logic optimization

This is a discussion on logic optimization within the C Programming forums, part of the General Programming Boards category; I'm sorry if this is a silly or stupid question, but I couldn't find anything in the faq, and I'm ...

  1. #1
    Registered User NeonBlack's Avatar
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    logic optimization

    I'm sorry if this is a silly or stupid question, but I couldn't find anything in the faq, and I'm not quite sure what search terms to use to find something like this:

    Say I have two functions, f() and g(). We'll say they either return 0 or 1. f() is very fast, and has a low likely hood of being true and g() is much slower than f().

    Consider the statement
    Code:
    if (f() && g())
    {
    ...
    }
    Obviously, if i know f() is false, I'm wasting my time checking g().
    Does the if statement break as soon as it sees that f() is false? Or does is run all the functions first and then check the logic later? If it does then it would be faster (maybe just a little less readable) to write
    Code:
    if (f())
    {
         if (g())
         {
         ...
         }
    }
    Or maybe the compiler optimizes it? Does it depend on the compiler? Thanks in advance

    nb

  2. #2
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    The compiler can and will optimize any conditional expression - in fact it's part of the standard, so you can do things like this:
    Code:
    if (p != NULL && p->blah ....)
    Since we check for NULL first, we are guaranteed that the pointer is non-NULL when it does the p->blah access, and thus [supposedly] a valid pointer.

    Likewise:
    Code:
    if (x != 0 && y / x > z) ...
    will not ever divide by zero.

    --
    Mats
    Compilers can produce warnings - make the compiler programmers happy: Use them!
    Please don't PM me for help - and no, I don't do help over instant messengers.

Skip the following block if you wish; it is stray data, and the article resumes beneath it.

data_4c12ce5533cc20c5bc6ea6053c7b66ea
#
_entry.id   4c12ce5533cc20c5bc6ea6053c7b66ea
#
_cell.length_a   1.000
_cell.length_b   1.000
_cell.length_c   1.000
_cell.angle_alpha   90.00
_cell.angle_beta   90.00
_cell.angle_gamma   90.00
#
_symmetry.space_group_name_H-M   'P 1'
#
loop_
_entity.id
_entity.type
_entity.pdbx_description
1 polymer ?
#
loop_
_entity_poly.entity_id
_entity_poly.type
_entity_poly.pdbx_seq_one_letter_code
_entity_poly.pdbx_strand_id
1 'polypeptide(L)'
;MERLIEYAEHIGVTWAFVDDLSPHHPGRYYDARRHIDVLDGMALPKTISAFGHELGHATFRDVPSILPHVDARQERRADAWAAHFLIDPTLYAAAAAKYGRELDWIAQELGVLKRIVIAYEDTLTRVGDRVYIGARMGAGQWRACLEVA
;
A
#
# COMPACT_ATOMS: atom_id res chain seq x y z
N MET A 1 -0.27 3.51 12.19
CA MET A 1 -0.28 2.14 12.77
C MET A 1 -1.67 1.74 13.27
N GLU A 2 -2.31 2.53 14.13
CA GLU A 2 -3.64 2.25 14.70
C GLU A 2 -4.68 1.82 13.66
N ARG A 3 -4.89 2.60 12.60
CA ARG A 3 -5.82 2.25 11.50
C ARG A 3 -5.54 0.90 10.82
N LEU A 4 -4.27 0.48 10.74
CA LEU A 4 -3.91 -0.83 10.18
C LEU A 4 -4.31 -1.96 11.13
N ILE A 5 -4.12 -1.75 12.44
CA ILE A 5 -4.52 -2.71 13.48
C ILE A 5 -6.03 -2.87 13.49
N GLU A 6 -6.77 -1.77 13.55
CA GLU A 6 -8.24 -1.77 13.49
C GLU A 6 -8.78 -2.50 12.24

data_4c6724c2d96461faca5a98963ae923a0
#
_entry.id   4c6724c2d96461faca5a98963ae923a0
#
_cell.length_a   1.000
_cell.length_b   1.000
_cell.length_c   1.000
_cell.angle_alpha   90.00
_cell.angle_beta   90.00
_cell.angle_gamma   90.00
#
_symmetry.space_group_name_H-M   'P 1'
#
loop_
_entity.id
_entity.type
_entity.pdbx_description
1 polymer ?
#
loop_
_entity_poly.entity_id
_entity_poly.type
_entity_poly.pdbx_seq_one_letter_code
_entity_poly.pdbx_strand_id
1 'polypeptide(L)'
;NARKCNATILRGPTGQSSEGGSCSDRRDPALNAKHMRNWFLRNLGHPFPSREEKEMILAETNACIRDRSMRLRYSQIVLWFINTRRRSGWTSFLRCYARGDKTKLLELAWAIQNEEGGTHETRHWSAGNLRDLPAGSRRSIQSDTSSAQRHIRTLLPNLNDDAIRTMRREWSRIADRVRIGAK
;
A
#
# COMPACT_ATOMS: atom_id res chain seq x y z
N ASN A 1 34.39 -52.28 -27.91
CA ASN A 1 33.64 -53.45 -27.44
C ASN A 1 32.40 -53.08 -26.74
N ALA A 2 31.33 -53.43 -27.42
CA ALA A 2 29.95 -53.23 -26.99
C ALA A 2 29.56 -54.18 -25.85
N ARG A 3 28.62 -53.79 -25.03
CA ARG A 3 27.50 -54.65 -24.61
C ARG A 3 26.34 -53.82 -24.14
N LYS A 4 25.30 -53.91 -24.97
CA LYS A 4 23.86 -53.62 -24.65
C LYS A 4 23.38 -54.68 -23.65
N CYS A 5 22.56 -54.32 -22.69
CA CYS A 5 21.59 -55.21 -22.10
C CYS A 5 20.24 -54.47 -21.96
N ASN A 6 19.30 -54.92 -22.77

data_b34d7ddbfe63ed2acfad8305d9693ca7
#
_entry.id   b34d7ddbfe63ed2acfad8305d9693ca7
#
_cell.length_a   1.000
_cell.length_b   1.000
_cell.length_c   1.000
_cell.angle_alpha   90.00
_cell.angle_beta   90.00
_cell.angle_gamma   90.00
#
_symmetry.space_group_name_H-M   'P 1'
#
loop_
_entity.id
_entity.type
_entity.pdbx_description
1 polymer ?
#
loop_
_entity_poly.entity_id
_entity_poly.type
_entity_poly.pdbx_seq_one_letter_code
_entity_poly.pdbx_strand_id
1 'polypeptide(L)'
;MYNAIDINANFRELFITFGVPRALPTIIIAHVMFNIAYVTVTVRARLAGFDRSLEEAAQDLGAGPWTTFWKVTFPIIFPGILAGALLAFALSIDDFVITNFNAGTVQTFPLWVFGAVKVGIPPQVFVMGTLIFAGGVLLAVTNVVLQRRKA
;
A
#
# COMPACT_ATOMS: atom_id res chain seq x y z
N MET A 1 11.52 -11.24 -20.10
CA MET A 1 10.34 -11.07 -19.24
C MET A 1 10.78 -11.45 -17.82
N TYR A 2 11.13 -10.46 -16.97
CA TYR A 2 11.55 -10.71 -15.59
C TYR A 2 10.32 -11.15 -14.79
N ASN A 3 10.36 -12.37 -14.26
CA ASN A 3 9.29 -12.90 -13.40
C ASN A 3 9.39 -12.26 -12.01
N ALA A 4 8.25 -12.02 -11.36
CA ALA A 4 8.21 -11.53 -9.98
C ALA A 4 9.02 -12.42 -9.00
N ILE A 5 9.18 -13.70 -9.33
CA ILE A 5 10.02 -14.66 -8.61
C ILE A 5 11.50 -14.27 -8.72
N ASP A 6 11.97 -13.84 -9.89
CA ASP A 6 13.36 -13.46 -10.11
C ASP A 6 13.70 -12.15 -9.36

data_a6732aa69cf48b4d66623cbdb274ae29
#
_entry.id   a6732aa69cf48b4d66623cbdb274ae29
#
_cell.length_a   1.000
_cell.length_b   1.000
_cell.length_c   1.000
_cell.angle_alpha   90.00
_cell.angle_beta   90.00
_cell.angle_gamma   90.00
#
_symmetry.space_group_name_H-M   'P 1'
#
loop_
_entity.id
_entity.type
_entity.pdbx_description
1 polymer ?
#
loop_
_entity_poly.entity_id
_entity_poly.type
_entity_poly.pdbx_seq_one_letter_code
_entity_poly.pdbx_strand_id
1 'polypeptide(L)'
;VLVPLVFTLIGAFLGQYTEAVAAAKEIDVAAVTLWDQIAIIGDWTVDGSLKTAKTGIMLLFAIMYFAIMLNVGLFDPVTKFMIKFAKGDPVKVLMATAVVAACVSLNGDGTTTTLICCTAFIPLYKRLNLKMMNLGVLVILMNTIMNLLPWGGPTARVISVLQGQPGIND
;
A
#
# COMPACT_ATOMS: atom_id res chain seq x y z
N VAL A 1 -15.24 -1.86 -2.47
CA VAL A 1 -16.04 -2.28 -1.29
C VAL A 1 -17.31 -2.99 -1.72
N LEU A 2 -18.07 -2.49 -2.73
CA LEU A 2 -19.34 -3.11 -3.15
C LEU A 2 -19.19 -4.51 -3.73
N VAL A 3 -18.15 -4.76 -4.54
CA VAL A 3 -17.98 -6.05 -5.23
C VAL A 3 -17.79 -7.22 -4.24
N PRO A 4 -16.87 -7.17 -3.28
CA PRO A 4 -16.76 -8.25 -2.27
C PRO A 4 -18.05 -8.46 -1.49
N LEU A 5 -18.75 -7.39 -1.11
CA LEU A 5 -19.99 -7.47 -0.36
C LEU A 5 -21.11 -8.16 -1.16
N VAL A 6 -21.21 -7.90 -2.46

3. #3
    Registered User NeonBlack's Avatar
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    Thanks mats.
    It makes me happy that I don't have to compromise readability and efficiency (or crashes as in your second example).

  4. #4
    The larch
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    This is called Short-circuit evaluation
    I might be wrong.

    Thank you, anon. You sure know how to recognize different types of trees from quite a long way away.
    Quoted more than 1000 times (I hope).

  5. #5
    CSharpener vart's Avatar
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    not always 2 branching conditions will result in more effitient code than one braching on the resulting logical value...

    what you get - there is no need to evaluate g()
    what you loose - the branch misprediction rate is increased

    You cannot be sure always in the result without profiling of the critical section of the code

    So do not start preemptive optimisation if you are not sure that the portion of the code realy is a performance bottleneck.

    Focus on the readability of your code first
    The first 90% of a project takes 90% of the time,
    the last 10% takes the other 90% of the time.

  6. #6
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    Quote Originally Posted by vart View Post
    not always 2 branching conditions will result in more effitient code than one braching on the resulting logical value...

    what you get - there is no need to evaluate g()
    what you loose - the branch misprediction rate is increased

    You cannot be sure always in the result without profiling of the critical section of the code

    So do not start preemptive optimisation if you are not sure that the portion of the code realy is a performance bottleneck.

    Focus on the readability of your code first
    Do you actually believe that the compiler will generate different code for
    Code:
    if (f() && g()) {
    ...
    }
    than for
    Code:
    if (f()) {
       if (g()) {
         ...
       }
    }
    I would suggest that this is not the case.

    --
    Mats
    Compilers can produce warnings - make the compiler programmers happy: Use them!
    Please don't PM me for help - and no, I don't do help over instant messengers.

  7. #7
    CSharpener vart's Avatar
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    I believe that compiler will generate different code for
    Code:
    if (f() && g() )
    {
    }
    and
    Code:
    if(f() & g() )
    {
    }
    first code has 2 branching points
    second code has 1 branching point but calculates g() always
    The first 90% of a project takes 90% of the time,
    the last 10% takes the other 90% of the time.

  8. #8
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    Quote Originally Posted by vart View Post
    I believe that compiler will generate different code for
    Code:
    if (f() && g() )